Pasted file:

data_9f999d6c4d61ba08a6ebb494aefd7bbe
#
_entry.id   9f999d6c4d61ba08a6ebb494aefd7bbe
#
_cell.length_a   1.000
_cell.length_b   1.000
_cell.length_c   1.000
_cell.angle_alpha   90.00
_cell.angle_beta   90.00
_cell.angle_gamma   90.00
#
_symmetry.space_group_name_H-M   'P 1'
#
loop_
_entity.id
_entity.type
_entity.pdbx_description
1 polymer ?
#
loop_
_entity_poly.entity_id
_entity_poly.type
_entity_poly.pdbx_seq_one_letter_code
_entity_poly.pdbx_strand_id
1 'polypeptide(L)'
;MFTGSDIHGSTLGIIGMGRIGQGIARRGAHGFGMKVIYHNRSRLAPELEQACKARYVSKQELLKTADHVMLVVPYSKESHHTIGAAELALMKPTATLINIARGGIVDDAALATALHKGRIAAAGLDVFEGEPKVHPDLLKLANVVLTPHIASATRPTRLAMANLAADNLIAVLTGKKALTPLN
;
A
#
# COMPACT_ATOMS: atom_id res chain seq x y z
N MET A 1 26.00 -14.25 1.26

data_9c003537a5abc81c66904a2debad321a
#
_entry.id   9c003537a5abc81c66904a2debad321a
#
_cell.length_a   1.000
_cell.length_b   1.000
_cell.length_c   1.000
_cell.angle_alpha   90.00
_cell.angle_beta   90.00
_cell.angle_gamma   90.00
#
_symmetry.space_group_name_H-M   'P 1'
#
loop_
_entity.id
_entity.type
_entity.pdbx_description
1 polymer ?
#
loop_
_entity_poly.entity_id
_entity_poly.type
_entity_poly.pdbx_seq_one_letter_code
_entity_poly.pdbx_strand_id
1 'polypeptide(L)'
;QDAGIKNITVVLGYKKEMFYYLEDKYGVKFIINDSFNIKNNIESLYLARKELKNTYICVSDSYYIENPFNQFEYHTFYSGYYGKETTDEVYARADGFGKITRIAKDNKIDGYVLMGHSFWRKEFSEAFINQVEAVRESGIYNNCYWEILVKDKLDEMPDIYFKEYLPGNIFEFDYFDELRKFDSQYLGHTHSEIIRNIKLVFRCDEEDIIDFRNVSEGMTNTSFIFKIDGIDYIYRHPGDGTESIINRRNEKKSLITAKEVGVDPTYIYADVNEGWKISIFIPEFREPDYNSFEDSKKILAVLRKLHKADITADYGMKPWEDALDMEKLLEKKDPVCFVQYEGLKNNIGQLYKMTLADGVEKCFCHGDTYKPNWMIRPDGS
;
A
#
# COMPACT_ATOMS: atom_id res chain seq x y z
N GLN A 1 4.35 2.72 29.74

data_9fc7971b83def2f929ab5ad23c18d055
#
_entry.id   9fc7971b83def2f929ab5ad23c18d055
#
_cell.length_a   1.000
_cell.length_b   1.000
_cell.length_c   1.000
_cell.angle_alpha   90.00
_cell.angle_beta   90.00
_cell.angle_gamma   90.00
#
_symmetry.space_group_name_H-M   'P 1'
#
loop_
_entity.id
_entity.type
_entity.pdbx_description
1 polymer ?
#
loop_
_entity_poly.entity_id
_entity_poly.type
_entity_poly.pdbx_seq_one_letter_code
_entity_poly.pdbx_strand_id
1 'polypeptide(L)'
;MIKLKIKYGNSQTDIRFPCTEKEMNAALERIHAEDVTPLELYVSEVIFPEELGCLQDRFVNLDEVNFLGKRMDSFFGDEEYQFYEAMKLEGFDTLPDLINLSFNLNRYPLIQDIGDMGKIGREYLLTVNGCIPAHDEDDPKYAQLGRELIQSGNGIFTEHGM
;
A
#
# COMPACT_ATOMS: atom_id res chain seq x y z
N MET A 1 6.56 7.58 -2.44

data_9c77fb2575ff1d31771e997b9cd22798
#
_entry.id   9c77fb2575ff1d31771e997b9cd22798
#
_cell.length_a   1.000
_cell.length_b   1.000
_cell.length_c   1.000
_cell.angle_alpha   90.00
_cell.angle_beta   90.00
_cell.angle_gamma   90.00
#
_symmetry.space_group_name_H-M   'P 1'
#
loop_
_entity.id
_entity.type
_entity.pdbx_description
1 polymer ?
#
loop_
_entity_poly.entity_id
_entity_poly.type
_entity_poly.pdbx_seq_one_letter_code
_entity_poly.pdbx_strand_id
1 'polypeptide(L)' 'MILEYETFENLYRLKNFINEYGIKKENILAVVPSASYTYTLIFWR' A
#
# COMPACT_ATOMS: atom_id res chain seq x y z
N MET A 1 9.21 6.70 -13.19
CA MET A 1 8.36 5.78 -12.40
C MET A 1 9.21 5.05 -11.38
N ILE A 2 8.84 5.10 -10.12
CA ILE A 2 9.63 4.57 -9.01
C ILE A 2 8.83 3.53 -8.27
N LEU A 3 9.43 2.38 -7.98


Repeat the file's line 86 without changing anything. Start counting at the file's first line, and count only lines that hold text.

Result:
_entity_poly.pdbx_strand_id